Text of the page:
When photographer Chris Mottalini traveled to Honolulu in the spring of 2016 to shoot the work of Vladimir Ossipoff, the foremost practitioner of Hawaiian Modernism, he planned to visit the architect’s most celebrated buildings
He went to the Liljestrand house, known as the Aloha State’s Falling Water, and the Thurston Memorial Chapel at Punahou, Barack Obama’s high school. But it was the property known as Palehua, where Ossipoff built a weekend retreat for his family, that pulled Mottalini in.
Ossipoff’s life has an epic sweep. Born in Vladivostok in 1907, and raised in Japan where his father was a military attaché to the Czar, Ossipoff immigrated to the United States having escaped the Bolshevik Revolution that overthrew the government his family served, yet having witnessed the Great Kanto earthquake that devastated Tokyo and her surrounding areas, and the subsequent horrors of landslide, fire, tsunami and mob violence. (One of the buildings that survived the quake was Frank Lloyd Wright’s Imperial Hotel, which Ossipoff probably visited as a child.) In his new country he studied architecture at the University of California at Berkeley, but graduated at the height of the Great Depression and, with few opportunities on the mainland, traveled by steam ship to the territory of Hawaii where he found work in the home building department of one of the big five sugar companies.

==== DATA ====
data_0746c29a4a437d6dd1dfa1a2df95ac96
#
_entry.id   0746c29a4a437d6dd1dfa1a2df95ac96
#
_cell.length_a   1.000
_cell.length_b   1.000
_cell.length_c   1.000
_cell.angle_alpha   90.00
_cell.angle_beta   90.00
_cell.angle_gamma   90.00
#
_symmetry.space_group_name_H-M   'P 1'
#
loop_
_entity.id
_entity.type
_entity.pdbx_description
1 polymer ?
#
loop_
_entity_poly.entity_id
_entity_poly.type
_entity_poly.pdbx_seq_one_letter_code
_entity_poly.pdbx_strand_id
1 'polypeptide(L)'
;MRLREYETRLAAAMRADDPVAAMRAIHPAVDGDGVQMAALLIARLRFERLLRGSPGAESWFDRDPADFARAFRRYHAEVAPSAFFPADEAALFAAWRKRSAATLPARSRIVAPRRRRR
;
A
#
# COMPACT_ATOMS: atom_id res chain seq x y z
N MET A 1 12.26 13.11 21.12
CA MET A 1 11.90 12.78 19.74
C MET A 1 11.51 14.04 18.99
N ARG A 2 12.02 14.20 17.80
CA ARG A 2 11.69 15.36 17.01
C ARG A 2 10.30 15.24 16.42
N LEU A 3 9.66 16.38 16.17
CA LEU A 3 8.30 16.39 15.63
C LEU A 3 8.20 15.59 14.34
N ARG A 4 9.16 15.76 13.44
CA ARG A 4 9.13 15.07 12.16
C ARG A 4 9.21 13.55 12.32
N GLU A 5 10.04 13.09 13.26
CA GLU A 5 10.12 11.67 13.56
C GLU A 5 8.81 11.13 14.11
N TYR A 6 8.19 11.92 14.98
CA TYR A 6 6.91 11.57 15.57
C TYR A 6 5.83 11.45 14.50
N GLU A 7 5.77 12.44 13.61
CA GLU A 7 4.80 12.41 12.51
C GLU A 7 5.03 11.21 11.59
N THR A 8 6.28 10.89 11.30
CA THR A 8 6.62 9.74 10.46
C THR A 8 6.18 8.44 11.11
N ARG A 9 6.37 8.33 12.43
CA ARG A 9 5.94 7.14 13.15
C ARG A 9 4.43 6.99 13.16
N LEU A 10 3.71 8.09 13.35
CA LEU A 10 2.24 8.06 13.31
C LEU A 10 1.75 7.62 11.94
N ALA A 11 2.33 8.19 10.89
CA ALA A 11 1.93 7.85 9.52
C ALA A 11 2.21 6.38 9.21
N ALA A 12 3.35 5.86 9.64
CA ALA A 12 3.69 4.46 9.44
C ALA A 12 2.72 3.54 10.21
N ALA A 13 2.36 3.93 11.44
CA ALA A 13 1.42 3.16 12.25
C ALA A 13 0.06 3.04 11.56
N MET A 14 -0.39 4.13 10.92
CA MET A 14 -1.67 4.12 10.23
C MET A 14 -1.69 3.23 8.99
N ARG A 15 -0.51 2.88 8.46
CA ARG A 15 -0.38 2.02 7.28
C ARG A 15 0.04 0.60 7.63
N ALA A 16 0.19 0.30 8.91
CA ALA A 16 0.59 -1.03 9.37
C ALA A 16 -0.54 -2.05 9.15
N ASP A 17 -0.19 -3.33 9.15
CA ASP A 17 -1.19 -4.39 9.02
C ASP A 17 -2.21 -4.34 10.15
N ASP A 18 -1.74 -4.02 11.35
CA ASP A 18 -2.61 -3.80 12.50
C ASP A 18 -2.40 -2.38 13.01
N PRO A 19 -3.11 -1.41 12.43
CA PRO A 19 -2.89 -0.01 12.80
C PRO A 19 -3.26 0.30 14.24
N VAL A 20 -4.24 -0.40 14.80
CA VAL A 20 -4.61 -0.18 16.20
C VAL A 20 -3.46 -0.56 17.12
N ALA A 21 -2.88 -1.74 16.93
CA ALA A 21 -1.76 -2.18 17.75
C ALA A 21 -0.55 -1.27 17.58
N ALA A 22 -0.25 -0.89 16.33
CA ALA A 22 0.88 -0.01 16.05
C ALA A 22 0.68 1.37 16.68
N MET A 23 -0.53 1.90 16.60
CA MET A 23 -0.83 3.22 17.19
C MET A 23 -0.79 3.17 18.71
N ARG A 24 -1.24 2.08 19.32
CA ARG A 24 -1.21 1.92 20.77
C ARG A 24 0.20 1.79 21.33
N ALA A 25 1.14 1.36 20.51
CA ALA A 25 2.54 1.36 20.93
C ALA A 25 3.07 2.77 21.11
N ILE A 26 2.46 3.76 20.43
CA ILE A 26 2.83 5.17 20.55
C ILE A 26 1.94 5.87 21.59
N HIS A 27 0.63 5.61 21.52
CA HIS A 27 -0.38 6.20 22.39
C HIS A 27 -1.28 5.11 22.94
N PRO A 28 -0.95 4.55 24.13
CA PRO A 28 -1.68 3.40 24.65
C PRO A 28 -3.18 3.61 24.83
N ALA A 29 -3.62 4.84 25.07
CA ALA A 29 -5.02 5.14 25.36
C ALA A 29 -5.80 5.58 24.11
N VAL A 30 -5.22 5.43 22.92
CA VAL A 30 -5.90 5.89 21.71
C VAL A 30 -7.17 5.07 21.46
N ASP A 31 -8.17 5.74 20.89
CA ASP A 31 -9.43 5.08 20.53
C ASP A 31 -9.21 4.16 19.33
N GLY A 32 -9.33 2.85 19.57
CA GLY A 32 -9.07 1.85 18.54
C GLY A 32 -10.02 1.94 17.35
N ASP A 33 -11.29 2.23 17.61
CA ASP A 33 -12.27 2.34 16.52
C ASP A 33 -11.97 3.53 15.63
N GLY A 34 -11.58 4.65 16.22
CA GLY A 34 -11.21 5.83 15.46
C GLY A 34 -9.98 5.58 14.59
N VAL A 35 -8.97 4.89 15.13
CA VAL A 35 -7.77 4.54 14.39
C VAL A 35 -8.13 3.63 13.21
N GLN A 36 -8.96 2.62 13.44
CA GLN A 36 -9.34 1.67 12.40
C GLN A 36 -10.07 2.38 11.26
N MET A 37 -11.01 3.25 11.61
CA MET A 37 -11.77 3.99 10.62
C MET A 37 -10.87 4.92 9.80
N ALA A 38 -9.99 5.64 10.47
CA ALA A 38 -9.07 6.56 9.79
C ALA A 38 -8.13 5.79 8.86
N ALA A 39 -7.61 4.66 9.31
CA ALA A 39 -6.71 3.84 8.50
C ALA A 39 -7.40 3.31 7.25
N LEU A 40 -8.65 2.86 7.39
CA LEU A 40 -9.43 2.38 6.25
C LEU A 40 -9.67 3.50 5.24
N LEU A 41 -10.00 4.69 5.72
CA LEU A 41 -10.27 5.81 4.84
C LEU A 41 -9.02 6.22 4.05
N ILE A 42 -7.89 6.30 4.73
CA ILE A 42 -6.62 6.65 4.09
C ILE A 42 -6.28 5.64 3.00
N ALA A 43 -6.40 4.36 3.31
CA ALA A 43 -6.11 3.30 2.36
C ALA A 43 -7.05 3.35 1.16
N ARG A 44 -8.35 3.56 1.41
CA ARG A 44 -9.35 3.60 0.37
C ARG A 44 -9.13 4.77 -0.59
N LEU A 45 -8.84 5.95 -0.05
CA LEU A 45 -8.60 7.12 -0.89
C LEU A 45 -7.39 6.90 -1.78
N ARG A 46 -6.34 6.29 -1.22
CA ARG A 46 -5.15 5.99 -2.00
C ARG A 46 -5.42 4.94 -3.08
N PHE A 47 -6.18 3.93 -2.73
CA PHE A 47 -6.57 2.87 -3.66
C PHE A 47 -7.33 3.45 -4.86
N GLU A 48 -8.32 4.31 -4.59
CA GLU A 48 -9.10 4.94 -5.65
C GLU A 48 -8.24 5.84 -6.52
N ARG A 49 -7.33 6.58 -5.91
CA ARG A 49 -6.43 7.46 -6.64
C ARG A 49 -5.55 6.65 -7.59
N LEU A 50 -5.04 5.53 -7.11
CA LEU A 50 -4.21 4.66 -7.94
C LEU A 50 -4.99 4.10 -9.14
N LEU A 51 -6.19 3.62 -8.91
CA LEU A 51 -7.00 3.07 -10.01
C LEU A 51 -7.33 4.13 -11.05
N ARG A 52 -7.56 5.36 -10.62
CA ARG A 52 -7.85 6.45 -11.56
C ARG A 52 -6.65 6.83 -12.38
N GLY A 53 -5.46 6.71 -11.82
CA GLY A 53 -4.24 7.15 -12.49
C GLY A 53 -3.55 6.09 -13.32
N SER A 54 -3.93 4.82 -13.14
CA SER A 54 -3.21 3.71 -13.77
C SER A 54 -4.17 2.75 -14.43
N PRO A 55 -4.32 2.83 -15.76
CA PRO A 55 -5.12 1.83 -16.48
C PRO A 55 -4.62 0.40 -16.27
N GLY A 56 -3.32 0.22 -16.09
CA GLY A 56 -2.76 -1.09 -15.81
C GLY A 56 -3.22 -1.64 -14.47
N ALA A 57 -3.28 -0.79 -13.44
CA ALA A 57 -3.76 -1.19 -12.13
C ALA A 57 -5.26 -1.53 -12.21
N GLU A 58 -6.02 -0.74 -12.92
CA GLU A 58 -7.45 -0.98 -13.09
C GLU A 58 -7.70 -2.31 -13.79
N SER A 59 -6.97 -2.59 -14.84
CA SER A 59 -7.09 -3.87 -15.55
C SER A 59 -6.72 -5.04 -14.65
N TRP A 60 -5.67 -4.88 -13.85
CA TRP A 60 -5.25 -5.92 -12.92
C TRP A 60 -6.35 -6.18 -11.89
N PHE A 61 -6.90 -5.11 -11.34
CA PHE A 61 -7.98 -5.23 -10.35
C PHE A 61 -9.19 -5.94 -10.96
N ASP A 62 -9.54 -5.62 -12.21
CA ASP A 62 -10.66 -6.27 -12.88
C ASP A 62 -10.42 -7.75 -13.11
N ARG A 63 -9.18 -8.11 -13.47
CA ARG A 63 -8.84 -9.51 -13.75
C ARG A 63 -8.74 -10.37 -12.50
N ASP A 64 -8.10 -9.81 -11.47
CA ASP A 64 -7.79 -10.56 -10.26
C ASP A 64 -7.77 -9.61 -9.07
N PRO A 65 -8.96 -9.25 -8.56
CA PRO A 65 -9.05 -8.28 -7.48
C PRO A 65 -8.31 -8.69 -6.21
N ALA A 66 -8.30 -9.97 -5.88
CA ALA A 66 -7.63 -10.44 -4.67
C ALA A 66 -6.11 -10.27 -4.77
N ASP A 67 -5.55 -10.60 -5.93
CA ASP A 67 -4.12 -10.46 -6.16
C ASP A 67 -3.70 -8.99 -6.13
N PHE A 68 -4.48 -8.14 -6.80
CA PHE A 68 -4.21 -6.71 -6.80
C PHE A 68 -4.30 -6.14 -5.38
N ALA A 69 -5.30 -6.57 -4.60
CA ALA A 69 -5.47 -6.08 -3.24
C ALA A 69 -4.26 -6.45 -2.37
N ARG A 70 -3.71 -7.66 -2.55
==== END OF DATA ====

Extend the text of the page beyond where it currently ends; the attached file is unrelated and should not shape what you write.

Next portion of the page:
The state came up with him. By 1959, when Hawaii joined the union, he was well into a prolific sixty-seven-year career. The influx of investment and tourism that came with statehood were both a boon and a scourge to Ossipoff. Though his practice benefited from the building boom—he received hundreds of commissions for private residences as well as larger projects like the IBM Building in Honolulu—he objected to the vulgar high-rise tourist hotels that proliferated along Waikiki. In the early 1960s, as the president of the local AIA chapter, he would notoriously declare a “War on Ugliness.”
Read more in Issue Nº13.